The latest house price index for April from Nationwide shows that house prices increased 3.7% annually last month, up 3% from March alone, the fastest rate of growth since February 2017.
Although the bye-line is positive, it should be noted that Nationwide has been quick to highlight that some 80% of transactions on which the figures are based would have been pre-pandemic. So the data doesn’t necessarily reflect an up-to-date picture of the market.
Over the past month or so, doom-mongers have been predicting carnage and devastation to property prices across the UK. Although we are still at an early stage, the signs are still unclear if the property market will see a significant drop in prices if at all.
Many well-known names in the property-world have been pessimistic on the future of the property market including an analyst at Deutsche Bank who told The Times: “UK house prices could fall by 20 per cent or more.” This is a somewhat different view held by Lloyds Bank, who stated it expects prices to slide by -0.7 per cent over the next three years with others holding a far rosier outlook and predicting a strengthening in prices.
The simple fact is no one has a crystal ball, so second-guessing what might happen is simply down to opinion much like holding a finger in the air. Although there will likely be more property coming onto the market due to the impact of the Coronavirus (probates, divorces etc.) the fundamentals supporting the market remains the same – more demand than stock.
With Nationwide’s latest house price index out, we turn to the experts for their opinions on the near-term and which direction the UK property market is headed.
Ben Taylor, CEO of Keller Williams, the largest estate agency globally, comments: “While this Nationwide data is a snapshot that mainly represents mortgage applications made prior to lockdown, it demonstrates the underlying strength of the property market going into the pandemic.
It will, therefore, take a big reversal in demand to put annual house prices into negative territory this year.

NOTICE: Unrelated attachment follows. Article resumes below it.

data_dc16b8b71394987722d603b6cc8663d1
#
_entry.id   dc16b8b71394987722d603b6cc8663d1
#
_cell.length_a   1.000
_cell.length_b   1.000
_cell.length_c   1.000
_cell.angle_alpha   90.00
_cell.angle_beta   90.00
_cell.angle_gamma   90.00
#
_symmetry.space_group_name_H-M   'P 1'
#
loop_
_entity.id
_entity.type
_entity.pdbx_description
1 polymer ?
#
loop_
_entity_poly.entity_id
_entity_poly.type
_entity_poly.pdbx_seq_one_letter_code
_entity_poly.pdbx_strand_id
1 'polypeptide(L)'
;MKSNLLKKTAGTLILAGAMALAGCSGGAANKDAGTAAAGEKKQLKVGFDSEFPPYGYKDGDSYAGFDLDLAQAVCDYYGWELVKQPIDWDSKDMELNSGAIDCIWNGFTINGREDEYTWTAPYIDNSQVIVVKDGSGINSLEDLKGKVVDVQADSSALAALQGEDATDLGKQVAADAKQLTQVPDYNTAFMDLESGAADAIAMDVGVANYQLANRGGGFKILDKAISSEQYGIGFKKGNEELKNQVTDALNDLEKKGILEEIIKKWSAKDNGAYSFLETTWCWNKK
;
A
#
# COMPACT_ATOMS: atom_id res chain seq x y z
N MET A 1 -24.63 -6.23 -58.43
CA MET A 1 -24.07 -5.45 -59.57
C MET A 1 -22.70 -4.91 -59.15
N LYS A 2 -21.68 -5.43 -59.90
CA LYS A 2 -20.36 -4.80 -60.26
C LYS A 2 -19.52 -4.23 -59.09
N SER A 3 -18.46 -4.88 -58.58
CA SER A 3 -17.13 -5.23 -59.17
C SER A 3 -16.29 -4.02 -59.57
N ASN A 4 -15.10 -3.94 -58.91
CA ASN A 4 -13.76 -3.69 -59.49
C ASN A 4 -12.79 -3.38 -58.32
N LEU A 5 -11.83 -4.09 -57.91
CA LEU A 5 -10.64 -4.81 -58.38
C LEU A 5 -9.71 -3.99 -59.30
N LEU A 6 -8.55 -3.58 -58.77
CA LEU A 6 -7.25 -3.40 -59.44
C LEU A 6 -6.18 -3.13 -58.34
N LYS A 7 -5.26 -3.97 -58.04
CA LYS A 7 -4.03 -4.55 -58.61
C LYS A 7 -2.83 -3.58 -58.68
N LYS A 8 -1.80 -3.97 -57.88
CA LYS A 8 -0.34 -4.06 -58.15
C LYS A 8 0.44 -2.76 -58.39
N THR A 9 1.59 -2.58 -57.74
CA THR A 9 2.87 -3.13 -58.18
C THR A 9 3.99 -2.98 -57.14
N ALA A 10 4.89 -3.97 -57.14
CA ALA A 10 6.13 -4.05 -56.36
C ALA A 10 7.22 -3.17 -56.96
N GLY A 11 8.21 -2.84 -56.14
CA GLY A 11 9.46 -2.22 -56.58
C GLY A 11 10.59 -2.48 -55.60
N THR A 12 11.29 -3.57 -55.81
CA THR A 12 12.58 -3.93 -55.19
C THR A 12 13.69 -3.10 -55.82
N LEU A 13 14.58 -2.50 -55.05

Of course, the market’s health will, as ever, depend upon the fundamentals of employment, the cost and availability of mortgage monies and consumer sentiment.
However, with the prime minister’s announcement this week that he will soon start to set out how many of us can begin to get back to work and with the furlough scheme evidently functioning as intended, we shouldn’t expect to see any significant backward price correction in the foreseeable future.”
Property expert from Moving Home Advice, Russell Quirk, commented: “Many were looking to this index to provide a first glimpse on the pandemic’s impact on the UK property market, but this hasn’t quite materialised.
Announced plans of a lockdown exit strategy will at the very least bring hope to a market that has otherwise frozen over for the large part, and many within the industry remain cautiously optimistic that some degree of heightened market activity will return in the coming months.
These latest figures themselves demonstrate the rapid return to form a beleaguered market can make after months of stale movement, with the best performance registered in over two years coming in the wake of December’s election. Rest assured while the current landscape is problematic, even the slighted return to normality will bring a notable boost in sentiment, confidence and property values.”
Founder and CEO of GetAgent.co.uk, Colby Short, commented: “We wait with bated breath for some concrete data on the impact of Coronavirus on house prices across the UK. However, it looks as though we will have to wait a while longer, potentially until June or July when the Land Registry has processed their March and April indices based on actual transactions.
In the meantime, we do know that listings coming onto the market have all but ground to a halt, and this will have an impact on price as the number of sales reduces.
The silver lining for the time being, at least, is that this remains a Government induced market freeze and not a financial one, which should see a swift return to health once the dust settles.
Of course, any financial impact may take some time to materialise on all sides and should sellers flood the market with stock they can no longer afford, prices will take far longer to recover than they would have otherwise.”
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